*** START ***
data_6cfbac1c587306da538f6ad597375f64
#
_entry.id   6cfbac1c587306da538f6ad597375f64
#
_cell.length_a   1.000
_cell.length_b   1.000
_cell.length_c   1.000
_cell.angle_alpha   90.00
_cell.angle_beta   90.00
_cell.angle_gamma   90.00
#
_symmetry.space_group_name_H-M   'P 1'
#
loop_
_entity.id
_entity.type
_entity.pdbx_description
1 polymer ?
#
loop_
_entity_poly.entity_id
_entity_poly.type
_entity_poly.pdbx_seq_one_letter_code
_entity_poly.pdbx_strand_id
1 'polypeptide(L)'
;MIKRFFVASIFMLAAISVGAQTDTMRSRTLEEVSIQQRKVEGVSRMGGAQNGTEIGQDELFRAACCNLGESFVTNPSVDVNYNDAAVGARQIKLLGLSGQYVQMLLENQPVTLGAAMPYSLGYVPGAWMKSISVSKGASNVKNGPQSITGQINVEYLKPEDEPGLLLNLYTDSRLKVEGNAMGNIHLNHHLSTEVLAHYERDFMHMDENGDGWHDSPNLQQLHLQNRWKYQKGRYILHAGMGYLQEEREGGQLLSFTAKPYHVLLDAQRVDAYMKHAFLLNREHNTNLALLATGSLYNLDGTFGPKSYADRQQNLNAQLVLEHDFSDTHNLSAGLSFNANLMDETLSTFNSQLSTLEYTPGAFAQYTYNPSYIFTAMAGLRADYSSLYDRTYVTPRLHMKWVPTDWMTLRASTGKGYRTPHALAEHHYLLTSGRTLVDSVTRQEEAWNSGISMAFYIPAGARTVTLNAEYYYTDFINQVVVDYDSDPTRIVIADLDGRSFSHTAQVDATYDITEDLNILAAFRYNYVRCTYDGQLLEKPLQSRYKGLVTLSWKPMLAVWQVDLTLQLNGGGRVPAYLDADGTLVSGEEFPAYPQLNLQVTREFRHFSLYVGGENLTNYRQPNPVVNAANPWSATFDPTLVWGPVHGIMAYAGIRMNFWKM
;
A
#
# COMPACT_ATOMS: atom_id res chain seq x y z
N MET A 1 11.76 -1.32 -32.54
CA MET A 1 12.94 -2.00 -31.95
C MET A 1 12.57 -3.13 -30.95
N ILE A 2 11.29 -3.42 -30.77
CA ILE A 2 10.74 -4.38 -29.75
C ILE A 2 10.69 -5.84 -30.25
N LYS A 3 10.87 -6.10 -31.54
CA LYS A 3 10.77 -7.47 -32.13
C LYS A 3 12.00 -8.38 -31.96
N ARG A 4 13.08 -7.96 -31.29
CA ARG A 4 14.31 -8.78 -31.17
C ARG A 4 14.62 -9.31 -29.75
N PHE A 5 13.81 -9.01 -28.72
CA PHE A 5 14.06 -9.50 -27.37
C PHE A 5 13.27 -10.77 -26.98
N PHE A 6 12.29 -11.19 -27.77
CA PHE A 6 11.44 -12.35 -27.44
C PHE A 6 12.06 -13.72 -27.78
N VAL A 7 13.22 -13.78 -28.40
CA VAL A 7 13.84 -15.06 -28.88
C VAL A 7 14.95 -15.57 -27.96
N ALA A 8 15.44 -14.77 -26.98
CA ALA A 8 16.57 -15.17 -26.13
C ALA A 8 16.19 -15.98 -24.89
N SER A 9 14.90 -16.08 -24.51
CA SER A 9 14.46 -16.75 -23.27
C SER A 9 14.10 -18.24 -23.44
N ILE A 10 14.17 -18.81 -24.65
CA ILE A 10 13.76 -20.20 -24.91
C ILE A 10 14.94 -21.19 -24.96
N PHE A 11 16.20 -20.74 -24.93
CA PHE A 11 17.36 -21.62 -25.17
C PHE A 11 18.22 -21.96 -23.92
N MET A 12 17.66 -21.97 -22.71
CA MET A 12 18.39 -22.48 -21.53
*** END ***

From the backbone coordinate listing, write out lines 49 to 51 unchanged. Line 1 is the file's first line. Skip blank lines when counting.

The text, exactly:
N VAL A 7 13.22 -13.78 -28.40
CA VAL A 7 13.84 -15.06 -28.88
C VAL A 7 14.95 -15.57 -27.96